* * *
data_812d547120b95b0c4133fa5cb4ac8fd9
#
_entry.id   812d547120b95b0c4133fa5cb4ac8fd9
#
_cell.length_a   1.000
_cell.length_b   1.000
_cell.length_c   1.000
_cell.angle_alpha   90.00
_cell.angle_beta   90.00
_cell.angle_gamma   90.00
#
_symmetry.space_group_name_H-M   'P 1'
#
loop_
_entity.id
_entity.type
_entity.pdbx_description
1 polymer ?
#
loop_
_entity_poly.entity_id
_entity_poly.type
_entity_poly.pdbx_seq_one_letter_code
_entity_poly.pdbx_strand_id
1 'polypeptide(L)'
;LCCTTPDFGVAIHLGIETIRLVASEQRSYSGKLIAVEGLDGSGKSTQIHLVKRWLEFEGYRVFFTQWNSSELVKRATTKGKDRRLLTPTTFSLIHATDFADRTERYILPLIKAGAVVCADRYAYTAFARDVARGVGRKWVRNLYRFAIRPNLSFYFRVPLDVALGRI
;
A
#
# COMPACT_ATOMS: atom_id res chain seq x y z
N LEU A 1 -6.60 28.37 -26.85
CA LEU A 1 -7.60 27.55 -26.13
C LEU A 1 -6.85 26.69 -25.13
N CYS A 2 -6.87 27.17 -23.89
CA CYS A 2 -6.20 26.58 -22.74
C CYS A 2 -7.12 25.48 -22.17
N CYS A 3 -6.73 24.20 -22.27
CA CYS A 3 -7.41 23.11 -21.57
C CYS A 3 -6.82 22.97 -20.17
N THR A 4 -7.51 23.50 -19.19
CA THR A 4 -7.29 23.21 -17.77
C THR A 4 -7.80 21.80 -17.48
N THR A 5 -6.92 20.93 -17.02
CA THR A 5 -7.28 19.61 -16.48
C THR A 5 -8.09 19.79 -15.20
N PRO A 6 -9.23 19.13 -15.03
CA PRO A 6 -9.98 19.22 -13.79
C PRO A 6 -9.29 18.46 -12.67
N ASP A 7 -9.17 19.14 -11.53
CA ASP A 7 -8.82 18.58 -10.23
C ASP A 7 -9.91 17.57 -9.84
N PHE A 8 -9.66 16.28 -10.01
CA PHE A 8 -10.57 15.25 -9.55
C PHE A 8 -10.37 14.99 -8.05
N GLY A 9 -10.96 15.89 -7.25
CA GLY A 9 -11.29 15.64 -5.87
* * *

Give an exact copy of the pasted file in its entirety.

data_812d547120b95b0c4133fa5cb4ac8fd9
#
_entry.id   812d547120b95b0c4133fa5cb4ac8fd9
#
_cell.length_a   1.000
_cell.length_b   1.000
_cell.length_c   1.000
_cell.angle_alpha   90.00
_cell.angle_beta   90.00
_cell.angle_gamma   90.00
#
_symmetry.space_group_name_H-M   'P 1'
#
loop_
_entity.id
_entity.type
_entity.pdbx_description
1 polymer ?
#
loop_
_entity_poly.entity_id
_entity_poly.type
_entity_poly.pdbx_seq_one_letter_code
_entity_poly.pdbx_strand_id
1 'polypeptide(L)'
;LCCTTPDFGVAIHLGIETIRLVASEQRSYSGKLIAVEGLDGSGKSTQIHLVKRWLEFEGYRVFFTQWNSSELVKRATTKGKDRRLLTPTTFSLIHATDFADRTERYILPLIKAGAVVCADRYAYTAFARDVARGVGRKWVRNLYRFAIRPNLSFYFRVPLDVALGRI
;
A
#
# COMPACT_ATOMS: atom_id res chain seq x y z
N LEU A 1 -6.60 28.37 -26.85
CA LEU A 1 -7.60 27.55 -26.13
C LEU A 1 -6.85 26.69 -25.13
N CYS A 2 -6.87 27.17 -23.89
CA CYS A 2 -6.20 26.58 -22.74
C CYS A 2 -7.12 25.48 -22.17
N CYS A 3 -6.73 24.20 -22.27
CA CYS A 3 -7.41 23.11 -21.57
C CYS A 3 -6.82 22.97 -20.17
N THR A 4 -7.51 23.50 -19.19
CA THR A 4 -7.29 23.21 -17.77
C THR A 4 -7.80 21.80 -17.48
N THR A 5 -6.92 20.93 -17.02
CA THR A 5 -7.28 19.61 -16.48
C THR A 5 -8.09 19.79 -15.20
N PRO A 6 -9.23 19.13 -15.03
CA PRO A 6 -9.98 19.22 -13.79
C PRO A 6 -9.29 18.46 -12.67
N ASP A 7 -9.17 19.14 -11.53
CA ASP A 7 -8.82 18.58 -10.23
C ASP A 7 -9.91 17.57 -9.84
N PHE A 8 -9.66 16.28 -10.01
CA PHE A 8 -10.57 15.25 -9.55
C PHE A 8 -10.37 14.99 -8.05
N GLY A 9 -10.96 15.89 -7.25
CA GLY A 9 -11.29 15.64 -5.87